Factory Production in Nineteenth-Century Britain

By Elaine Freedgood | Go to book overview

CHAPTER NINE
“MANUAL” LABOR
AND NATIONAL INDEPENDENCE

MAHATMA GANDHI


THE DUTY OF SPINNING

In “The Secret of Swaraj”1 I have endeavoured to show what home-spinning means for our country. In any curriculum of the future, spinning must be a compulsory subject. Just as we cannot live without breathing and without eating, so is it impossible for us to attain economic independence and banish pauperism from this ancient land without reviving home-spinning. I hold the spinning wheel to be as much a necessity in every household as the hearth. No other scheme that can be devised will ever solve the problem of the deepening poverty of the people.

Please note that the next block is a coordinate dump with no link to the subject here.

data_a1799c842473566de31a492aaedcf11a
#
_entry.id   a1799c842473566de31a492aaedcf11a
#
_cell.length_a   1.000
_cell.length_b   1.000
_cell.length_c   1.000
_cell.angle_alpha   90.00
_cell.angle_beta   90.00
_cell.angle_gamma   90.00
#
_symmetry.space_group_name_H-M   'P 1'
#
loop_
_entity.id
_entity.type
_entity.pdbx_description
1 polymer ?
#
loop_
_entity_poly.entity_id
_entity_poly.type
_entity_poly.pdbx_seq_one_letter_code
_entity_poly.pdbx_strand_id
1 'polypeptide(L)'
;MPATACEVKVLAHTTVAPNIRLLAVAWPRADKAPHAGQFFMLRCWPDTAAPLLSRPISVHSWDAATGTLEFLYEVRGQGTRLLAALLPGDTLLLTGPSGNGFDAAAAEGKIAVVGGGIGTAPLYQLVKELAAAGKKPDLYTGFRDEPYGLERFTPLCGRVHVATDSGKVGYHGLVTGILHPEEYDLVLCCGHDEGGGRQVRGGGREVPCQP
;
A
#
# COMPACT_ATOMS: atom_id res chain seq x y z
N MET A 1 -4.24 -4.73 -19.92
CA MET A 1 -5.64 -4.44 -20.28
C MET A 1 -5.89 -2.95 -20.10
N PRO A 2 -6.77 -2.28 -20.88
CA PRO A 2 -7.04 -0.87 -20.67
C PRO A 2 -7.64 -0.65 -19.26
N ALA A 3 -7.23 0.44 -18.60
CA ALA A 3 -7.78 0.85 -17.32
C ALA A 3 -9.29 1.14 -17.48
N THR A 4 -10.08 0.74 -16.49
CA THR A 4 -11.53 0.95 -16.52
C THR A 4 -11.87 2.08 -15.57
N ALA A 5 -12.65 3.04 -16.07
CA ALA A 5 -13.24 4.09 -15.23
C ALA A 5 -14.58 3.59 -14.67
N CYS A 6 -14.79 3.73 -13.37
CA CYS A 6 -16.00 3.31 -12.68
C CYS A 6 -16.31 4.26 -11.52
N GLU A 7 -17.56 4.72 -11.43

How then can spinning be introduced in every home? I have already suggested the introduction of spinning and systematic production of yarn in every national school. Once our boys and girls have learnt the art they can easily carry it to their homes.

But this requires organisation. A spinning wheel must be worked for twelve hours per day. A practised spinner can spin two tolas and a half per hour. The price that is being paid at present is on an average four annas per forty tolas or one pound of yarn, i. e., one pice per hour. Each wheel therefore should give three annas per day. A strong one costs seven rupees. Working,

From Swaraj in One Year. Madras: Ganesh & Co., 1921.

1. Self-rule. “Ed.”

-297-

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